Tuesday, December 20, 2011

more on marriage

Recently published: The Meaning of Marriage: Facing the Complexities of Commitment with the Wisdom of God, by Tim Keller, with his wife Kathy.


I'm looking forward to reading this.  I listened to part of the sermon series this was based upon, but I plan to put this book in the queue soon.  Here are some popular Kindle highlights, and a quote at the end that Trevin Wax posted.  Great insights to think about...




Wedding vows are not a declaration of present love but a mutually binding promise of future love.
Marriage used to be a public institution for the common good, and now it is a private arrangement for the satisfaction of the individuals. Marriage used to be about us, but now it is about me.  
According to the Bible, God devised marriage to reflect his saving love for us in Christ, to refine our character, to create stable human community for the birth and nurture of children, and to accomplish all this by bringing the complementary sexes into an enduring whole-life union.
It is the illusion that if we find our one true soul mate, everything wrong with us will be healed; but that makes the lover into God, and no human being can live up to that.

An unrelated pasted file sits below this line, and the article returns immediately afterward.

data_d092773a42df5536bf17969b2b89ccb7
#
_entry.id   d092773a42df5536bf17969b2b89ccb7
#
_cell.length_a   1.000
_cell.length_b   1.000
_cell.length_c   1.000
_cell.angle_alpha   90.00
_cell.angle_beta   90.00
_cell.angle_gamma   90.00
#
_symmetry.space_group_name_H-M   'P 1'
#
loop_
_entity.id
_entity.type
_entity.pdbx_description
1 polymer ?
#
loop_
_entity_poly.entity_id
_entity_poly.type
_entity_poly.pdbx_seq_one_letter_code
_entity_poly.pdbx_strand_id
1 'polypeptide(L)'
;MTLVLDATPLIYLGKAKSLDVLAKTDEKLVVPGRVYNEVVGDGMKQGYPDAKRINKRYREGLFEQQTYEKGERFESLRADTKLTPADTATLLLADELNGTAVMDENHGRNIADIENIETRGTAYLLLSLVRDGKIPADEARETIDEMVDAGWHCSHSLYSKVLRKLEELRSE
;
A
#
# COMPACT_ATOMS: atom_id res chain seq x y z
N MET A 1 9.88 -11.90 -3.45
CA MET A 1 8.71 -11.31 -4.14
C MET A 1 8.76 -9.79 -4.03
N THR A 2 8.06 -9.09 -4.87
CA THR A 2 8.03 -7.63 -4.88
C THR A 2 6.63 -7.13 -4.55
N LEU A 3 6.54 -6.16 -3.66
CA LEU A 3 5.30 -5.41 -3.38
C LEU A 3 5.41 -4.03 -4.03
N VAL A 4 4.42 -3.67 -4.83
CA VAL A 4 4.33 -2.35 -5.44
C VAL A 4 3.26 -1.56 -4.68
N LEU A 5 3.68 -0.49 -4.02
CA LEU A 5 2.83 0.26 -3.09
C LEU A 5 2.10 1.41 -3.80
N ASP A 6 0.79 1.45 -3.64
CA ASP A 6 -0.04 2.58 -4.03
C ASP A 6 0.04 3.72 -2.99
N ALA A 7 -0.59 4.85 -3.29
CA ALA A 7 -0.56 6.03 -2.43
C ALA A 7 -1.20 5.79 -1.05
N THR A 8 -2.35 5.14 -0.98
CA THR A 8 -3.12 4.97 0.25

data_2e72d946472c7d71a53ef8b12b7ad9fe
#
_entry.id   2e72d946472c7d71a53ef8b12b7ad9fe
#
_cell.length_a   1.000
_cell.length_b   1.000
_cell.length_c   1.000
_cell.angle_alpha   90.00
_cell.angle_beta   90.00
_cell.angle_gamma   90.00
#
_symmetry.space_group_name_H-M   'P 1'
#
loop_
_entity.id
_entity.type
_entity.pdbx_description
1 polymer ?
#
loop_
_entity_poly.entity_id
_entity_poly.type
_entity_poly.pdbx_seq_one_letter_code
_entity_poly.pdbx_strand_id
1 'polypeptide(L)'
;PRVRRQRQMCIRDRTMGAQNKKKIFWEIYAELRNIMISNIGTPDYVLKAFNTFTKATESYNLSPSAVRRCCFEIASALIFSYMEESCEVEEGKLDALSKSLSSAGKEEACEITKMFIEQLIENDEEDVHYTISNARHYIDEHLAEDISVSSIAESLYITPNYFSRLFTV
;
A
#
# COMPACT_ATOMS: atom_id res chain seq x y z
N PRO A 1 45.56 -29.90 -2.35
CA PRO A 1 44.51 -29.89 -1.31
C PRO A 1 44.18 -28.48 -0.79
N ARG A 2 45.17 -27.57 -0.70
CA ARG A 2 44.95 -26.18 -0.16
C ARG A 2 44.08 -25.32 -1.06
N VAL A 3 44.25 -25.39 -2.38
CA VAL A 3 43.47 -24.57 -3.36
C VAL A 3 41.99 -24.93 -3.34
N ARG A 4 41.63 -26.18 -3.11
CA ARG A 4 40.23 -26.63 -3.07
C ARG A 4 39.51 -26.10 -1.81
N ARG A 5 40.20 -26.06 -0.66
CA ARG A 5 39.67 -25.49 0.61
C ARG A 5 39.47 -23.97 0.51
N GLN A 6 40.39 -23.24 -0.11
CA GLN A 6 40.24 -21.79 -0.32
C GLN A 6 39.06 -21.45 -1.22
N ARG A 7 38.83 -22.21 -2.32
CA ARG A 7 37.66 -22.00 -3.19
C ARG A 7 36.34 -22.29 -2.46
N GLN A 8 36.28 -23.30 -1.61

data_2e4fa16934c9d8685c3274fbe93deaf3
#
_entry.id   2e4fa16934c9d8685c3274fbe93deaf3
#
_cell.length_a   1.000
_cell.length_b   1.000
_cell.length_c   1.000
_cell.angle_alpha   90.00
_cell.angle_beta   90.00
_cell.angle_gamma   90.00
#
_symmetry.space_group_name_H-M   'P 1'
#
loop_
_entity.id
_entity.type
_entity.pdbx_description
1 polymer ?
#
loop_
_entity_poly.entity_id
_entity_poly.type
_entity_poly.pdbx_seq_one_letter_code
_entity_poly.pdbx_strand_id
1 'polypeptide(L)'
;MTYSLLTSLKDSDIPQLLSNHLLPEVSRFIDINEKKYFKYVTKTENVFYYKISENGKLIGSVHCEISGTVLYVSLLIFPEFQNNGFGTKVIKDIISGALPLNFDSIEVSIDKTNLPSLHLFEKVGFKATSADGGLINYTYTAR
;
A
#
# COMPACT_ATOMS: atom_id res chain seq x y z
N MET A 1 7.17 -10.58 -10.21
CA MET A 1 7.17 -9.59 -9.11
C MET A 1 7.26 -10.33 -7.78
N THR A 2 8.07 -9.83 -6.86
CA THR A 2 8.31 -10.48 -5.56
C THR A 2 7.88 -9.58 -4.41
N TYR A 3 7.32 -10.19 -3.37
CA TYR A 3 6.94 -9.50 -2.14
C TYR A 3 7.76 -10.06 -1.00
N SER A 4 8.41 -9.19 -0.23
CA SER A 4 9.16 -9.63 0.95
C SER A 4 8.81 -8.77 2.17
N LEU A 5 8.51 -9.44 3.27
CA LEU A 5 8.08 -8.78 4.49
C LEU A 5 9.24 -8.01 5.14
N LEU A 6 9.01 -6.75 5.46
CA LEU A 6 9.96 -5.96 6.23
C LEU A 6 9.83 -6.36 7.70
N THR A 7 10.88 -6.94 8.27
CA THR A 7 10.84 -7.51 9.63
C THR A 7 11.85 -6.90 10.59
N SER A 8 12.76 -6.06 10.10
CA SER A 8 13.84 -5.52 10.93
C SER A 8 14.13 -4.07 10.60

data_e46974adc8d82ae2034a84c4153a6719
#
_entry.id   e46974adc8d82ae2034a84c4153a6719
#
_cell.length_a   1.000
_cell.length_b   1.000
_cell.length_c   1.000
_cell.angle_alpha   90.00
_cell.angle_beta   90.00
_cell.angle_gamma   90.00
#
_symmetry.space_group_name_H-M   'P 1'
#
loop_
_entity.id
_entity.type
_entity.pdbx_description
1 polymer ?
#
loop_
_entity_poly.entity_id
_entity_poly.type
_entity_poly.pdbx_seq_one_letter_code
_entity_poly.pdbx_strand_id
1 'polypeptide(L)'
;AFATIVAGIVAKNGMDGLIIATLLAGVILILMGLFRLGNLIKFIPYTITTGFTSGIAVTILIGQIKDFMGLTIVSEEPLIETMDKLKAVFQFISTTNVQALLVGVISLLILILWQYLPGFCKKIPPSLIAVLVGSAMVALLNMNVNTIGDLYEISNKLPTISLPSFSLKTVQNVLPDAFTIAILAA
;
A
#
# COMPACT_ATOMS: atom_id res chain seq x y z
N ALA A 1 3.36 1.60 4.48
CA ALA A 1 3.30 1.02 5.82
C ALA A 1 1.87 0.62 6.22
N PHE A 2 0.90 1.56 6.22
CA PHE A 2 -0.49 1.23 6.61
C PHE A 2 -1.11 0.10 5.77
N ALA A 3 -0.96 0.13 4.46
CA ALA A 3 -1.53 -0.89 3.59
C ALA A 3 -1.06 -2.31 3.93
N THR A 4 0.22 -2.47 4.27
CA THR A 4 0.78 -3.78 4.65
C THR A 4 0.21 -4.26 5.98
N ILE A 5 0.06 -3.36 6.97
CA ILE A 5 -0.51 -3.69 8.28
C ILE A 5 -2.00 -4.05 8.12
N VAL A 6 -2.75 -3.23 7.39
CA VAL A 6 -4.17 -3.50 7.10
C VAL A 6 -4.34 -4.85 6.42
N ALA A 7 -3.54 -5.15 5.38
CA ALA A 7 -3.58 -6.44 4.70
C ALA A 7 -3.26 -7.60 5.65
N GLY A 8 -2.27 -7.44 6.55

The Christian teaching does not offer a choice between fulfillment and sacrifice but rather mutual fulfillment through mutual sacrifice. 
Whether we are husband or wife, we are not to live for ourselves but for the other. And that is the hardest yet single most important function of being a husband or a wife in marriage.
If two spouses each say, “I’m going to treat my self-centeredness as the main problem in the marriage,” you have the prospect of a truly great marriage.
The Christian principle that needs to be at work is Spirit-generated selflessness—not thinking less of yourself or more of yourself but thinking of yourself less. It means taking your mind off yourself and realizing that in Christ your needs are going to be met and are, in fact, being met so that you don’t look at your spouse as your savior.  
The primary problem is . . . learning how to love and care for the stranger to whom you find yourself married. 
The gospel is this: We are more sinful and flawed in ourselves than we ever dared believe, yet at the very same time we are more loved and accepted in Jesus Christ than we ever dared hope.
As a pastor I have spoken to thousands of couples, some working on marriage-seeking, some working on marriage-sustaining, and some working on marriage-saving. I’ve heard them say over and over, “Love shouldn’t be this hard; it should come naturally.” In response, I always say something like, “Why believe that? Would someone who wants to play professional baseball say, ‘It shouldn’t be so hard to hit a fastball?’ Would someone who wants to write the greatest American novel of her generation say, ‘It shouldn’t be hard to create believable characters and compelling narrative?’”

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